In 2017, Oaklawn Hospital purchased from the land bank a former State Farm storage building south of the building currently under demolition. The hospital uses the building for storage and to house its print shop, but it doesn’t have an immediate use for the 900-space parking lot that came with it.
Oaklawn wants to sell the parking lot portion of the property in the future so it can be redeveloped for residential use that would compliment the development of the land bank’s property, Executive Director of Legal and Community Affairs Rich Lindsey.
A National Trend
Marshall isn’t alone in the housing shortage. It’s a national problem.
“A lack of housing impacts our entire community,” CEO of the Battle Creek Area Association of Realtors Amanda Lankerd said. “We want to grow and housing is a huge part of growth.”
A variety of factors caused the shortage: fewer builders, fewer laborers, fewer people wanting to sell, higher regulatory costs, an increase in the cost for materials and a trend toward smaller households.
“It’s almost like a perfect storm we are experiencing right now,” Lankerd said.
But the trend could be easing. A report issued Sept. 27 by Trulia, a real estate website, found that while inventory is still down 2.5% from last year, the number of homes for sale declined in the third quarter at its slowest annual pace since 2015.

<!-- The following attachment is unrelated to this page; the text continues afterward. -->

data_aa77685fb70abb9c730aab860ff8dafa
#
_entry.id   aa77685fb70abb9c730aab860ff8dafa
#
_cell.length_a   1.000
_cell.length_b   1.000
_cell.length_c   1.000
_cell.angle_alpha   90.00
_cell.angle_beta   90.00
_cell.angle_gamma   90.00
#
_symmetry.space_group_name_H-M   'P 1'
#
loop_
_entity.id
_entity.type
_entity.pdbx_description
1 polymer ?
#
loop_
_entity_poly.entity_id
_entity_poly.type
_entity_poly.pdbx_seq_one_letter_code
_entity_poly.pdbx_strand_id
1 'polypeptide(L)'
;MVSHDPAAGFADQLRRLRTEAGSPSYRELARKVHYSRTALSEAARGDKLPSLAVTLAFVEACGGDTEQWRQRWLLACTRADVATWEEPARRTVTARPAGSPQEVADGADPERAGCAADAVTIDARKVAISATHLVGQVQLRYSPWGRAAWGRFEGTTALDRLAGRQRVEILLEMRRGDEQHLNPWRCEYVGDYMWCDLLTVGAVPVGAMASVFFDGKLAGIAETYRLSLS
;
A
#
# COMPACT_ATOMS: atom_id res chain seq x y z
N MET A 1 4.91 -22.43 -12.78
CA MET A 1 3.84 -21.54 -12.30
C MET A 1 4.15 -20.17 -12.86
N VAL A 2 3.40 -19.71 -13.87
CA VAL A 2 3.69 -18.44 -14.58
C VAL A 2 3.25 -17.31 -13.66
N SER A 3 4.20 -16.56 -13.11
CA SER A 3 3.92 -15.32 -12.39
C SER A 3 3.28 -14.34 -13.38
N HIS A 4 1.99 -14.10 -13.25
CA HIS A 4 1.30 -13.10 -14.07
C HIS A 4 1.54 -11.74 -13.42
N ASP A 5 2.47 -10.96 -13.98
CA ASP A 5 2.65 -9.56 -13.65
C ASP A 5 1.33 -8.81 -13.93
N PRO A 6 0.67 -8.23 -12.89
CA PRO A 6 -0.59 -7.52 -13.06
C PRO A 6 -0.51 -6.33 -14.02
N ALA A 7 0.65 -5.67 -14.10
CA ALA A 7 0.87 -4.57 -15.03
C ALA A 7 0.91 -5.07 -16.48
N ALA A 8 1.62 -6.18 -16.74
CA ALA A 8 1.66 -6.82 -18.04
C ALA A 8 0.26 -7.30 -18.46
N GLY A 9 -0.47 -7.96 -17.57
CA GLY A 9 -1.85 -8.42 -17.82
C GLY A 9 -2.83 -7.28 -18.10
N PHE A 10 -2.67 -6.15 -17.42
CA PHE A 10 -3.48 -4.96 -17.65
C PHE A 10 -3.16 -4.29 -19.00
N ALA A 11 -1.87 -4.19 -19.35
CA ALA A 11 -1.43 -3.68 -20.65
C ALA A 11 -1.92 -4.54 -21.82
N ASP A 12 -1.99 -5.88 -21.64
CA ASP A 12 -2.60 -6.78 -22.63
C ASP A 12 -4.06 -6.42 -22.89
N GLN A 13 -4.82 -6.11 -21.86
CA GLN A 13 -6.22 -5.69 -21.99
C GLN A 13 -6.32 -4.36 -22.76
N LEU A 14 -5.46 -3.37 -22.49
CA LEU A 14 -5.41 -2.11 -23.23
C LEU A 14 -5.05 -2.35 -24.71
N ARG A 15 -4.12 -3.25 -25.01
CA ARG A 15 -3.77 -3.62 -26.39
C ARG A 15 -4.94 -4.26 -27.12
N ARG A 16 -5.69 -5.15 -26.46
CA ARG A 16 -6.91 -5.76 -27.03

Also, the number of homes available for sale nationwide is currently higher than at any other point this year, Trulia found.
Finding the ‘Goldilocks’ house
Matt and Sara Rodgers have spent the last year and a half casually searching for a new home in Marshall to house their growing family. With five children, the Rodgers need more space.
“We would like to get something a little more spacious with bigger bedrooms,” Matt said. “We are having a hard time finding one that fits those requirements and is also in the budget. We just haven’t been able to find that Goldilocks type of house.”
In the entire city, just one home building permit was taken out in 2018, though building permits have been taken out to renovate commercial buildings to include upstairs apartments and a whole new complex with six apartments was issued a building permit in 2017.
“I think sometimes people are afraid of change and of new development in this community,” Davis said. “It’s gone beyond us having the choice of whether we need it or not. We need it in order to be able to thrive as a community.”
The lack of housing is a problem that hit Tarkiewicz’s office.
“Our industry has been telling us that there is not housing for their workers, and they need more housing in the community,” Tarkiewicz said.
And more workers are coming.
Construction on a new natural gas energy plant is slated to start next year and four medical marijuana companies, one that will have 400 workers in a five-year period, have their site plans approved by the city.
More workers means more people looking for houses.
“I would imagine it would just get harder,” Matt Rodgers said.
Contact Kalea Hall at (269) 966-0697 or email@example.com. Follow her on Twitter at @bykaleahall.
Article Source: Kalea Hall, Battle Creek Enquirer